Earned Sick Time Act
Beginning in March 2019, employers with 50 or more employees must accrue for each eligible employee one hour of sick time for every 35 hours worked (up to 40 hours per benefit year). An eligible employee does not include any of the following:
- An individual whose primary work location is not in this state
- An individual who is less than 20 years of age and is receiving a training hourly wage or is less than 18 and is receiving 85% of the general minimum wage
- An individual employed by an employer for 25 weeks or fewer in a calendar year for a job scheduled for 25 weeks or fewer
- An individual who worked, on average, fewer than 25 hours per week during the immediately preceding calendar year
As an alternative to accruing, an employer may provide at least 40 hours of paid medical leave to an eligible employee at the beginning of a benefit year. For eligible employees hired during a benefit year, an employer may prorate paid medical leave provided. As defined in the bill, paid leave includes but is not limited to, paid vacation days, paid personal days, and paid time off.
Employees can use this time for their own health needs as well as their covered family member’s health needs. This time may also be used for absences pertaining to domestic violence or sexual assault. Meetings at the employee’s child’s school or place of care related to the child’s health, disability, domestic violence, or sexual assault are covered under this Act as well.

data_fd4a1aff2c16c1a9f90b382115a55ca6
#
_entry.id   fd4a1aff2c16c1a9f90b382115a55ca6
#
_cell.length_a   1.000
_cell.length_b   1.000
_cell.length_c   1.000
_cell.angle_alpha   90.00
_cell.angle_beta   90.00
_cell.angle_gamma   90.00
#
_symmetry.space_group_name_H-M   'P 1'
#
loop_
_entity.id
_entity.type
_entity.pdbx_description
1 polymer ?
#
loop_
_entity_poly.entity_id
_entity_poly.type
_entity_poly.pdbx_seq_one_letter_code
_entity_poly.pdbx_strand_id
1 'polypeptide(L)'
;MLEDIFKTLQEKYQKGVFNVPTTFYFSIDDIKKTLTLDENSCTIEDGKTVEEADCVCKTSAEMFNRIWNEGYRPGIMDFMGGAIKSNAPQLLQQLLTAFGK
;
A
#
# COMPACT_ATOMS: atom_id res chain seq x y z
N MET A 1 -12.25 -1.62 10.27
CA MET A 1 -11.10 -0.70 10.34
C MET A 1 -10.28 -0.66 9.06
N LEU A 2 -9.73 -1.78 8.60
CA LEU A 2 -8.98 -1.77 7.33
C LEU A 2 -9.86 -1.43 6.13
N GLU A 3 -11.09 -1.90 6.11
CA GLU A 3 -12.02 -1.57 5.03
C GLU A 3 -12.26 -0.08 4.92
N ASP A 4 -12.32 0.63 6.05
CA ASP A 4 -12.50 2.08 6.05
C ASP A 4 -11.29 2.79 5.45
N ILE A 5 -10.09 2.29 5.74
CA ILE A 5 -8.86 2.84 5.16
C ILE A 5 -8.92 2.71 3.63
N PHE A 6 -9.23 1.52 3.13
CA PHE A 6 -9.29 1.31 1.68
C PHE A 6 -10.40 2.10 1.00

An eligible employee must comply with his or her employer’s usual notice, procedural, and documentation requirements for requesting leave. The employer must give an eligible employee at least 3 days to provide the employer with documentation.
Employers should use this increased lead time to review and revise their leave policies and procedures before the anticipated 2019 effective date.
Improved Workforce Opportunity Wage Act
Beginning 2019, the minimum hourly wage in the state of Michigan will increase to $9.45. Tipped employees’ minimum hourly wage will be 38% of the general minimum wage ($3.59 for 2019).
Michigan Regulation and Taxation of Marijuana Act
Even though marijuana has been legalized for adult recreational use in the state of Michigan, employers can still do pre-employment and random drug tests on employees and require zero tolerance policies for their employees. Employers can also refuse to hire, fire, or discipline employees who test positive for marijuana.